In the past few days, we have all experienced a drastic change in our normal daily routine. Being at home 24/7 is challenging, not just from an organisational point of view, but also emotionally. However, in every crisis, there is an opportunity, and now is a good time to build emotional strength in your kids.
Being mentally strong is not about suppressing emotions, being unkind or defiant. On the contrary, it is all about being able to acknowledge your emotions and thoughts, learning how to manage them, and then, take positive actions. Mentally strong kids are resilient, courageous and self-confident to tackle problems, bounce back from failure, and cope with hardship.
Here are 3 things you can do to keep your kids emotionally strong during this time at home
- Talk about feelings – emotion recognition and labeling emotions
We are all having a big range of emotions, feelings, and thoughts at this moment and kids are not an exception. As busy parents, it is easy for us to say to them “Quit worrying” or “It’ll turn out fine”. However, the best way to approach this is by having open conversations and daily checks-in. We know that getting our children to open up is not easy. Start by telling them how you feel, use examples of what you have seen or heard together, and create a safe zone where you can talk. The most important thing, give them space, be empathetic and gently guide the conversation.
When talking about feelings, help them to recognise their emotions. Depending on the age of your child, incorporate different and more complicated emotions. Your 7-year-old could say they are feeling fear whilst your 10-year-old could talk about being overwhelmed or frightened. A wheel of emotions is a good tool to have to recognise and label emotions. Importantly, don’t assume or label your children’s feelings. Instead of asking “Are you feeling sad?”, help them to label their own emotions by simply asking “How are you feeling?”
Once they have labeled their emotions, avoid saying “Don’t be scared” or “That’s not a big deal”, that only teaches them that their feelings are wrong. Instead, validate their feelings saying “Thanks for telling me this, I understand your feelings and it is normal to feel like that with all the things that have been happening” and teach them they have choices on how to deal with their feelings. With the right support and guidance, the struggles they are experiencing now could help them to build emotional strength.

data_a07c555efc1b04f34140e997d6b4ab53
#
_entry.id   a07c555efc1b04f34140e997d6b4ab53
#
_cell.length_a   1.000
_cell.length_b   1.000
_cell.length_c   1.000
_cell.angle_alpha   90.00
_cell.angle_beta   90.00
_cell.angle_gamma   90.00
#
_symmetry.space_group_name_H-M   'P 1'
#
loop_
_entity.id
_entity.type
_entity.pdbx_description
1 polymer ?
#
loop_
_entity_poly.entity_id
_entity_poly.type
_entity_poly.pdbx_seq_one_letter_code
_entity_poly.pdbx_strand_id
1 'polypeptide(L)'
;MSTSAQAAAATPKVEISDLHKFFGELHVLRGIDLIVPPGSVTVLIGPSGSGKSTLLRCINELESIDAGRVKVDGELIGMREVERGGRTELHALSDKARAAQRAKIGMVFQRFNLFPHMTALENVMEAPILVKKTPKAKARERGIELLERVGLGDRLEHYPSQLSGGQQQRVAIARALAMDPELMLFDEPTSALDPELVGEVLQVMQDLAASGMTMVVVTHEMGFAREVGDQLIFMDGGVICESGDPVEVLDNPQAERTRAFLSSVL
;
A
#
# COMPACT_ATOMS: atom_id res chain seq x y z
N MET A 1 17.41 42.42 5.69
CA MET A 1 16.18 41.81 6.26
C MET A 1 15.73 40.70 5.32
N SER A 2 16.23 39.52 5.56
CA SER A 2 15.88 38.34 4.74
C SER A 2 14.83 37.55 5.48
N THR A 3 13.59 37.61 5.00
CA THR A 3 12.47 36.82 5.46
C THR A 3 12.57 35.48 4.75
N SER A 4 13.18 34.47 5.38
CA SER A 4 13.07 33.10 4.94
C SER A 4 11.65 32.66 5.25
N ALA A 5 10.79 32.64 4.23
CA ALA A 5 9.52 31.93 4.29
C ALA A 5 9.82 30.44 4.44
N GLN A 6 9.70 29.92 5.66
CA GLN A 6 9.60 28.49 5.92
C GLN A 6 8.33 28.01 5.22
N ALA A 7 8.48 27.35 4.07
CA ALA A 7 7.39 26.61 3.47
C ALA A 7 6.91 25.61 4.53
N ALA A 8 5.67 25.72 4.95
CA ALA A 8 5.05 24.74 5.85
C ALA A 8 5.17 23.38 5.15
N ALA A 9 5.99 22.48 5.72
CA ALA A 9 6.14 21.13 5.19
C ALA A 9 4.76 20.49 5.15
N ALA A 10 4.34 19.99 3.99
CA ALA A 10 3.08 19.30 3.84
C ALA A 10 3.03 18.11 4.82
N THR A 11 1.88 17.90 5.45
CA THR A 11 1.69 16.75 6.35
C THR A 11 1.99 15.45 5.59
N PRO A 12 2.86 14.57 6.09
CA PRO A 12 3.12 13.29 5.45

- Organise your day – bring structure, responsibility, and socialisation to the day
These times require the best of your own organisational skills. One of the problems you will encounter is that the family dynamic has been changed. Your children are used to being with you during weekends or afternoons, but now you need to share space during moments that should be work or school time. To help you and your children to keep your family dynamic, organise your day in work and playtime slots. Remember that your children are used to that system at school. To help your child keep socialising, organise remote sessions with their friends. Talk to their parents and schedule time together through video channels. This structured system will help them to build personal responsibility around work/playtime slots and also will help them to keep up with their socialisation skills. At the same time can you keep up with your own work responsibilities.
- Do activities with them – parent-child interaction is key
This is a perfect time to engage in social and emotional activities with your children, improve your connection and have fun together. One example of activities you can do with your children at any age is to explore their storytelling abilities. Create a drama set, define the characters, write a script, and work together to make a powerful story. If your child is not feeling too comfortable in the limelight, they can have a behind-the-scene role, like set design or costume. Another activity could be to engage in art together. They might like to draw and paint, but what about sculpt? Take a look at existing art pieces in the world and try to reproduce them. All these activities will help you build your child’s emotional skills but also motor and cognitive skills.
Finally, be a role model. Showing your child how to be mentally strong during these times is the best way for them to learn from you. Talk about your own feelings, and how you are managing them. To help them self-regulate, you can tell them how you are feeling tired or worried and you are still working or cooking dinner for the family. At the same time, allow them to participate in family activities to foster personal responsibility e.g.: ask your 6-year-old child to set up the dinner table or your 11-year-old to help clean the house.
We know that this is a challenging time. Embrace uncertainty and take the opportunity to tighten your ties, strengthen your relationship and improve your family’s emotional wellbeing. In every crisis, lies the seed of an opportunity.
We are ParentalEQ – a parenting platform to raise emotionally strong kids. To know more, download our app in the App Store or Google Play here.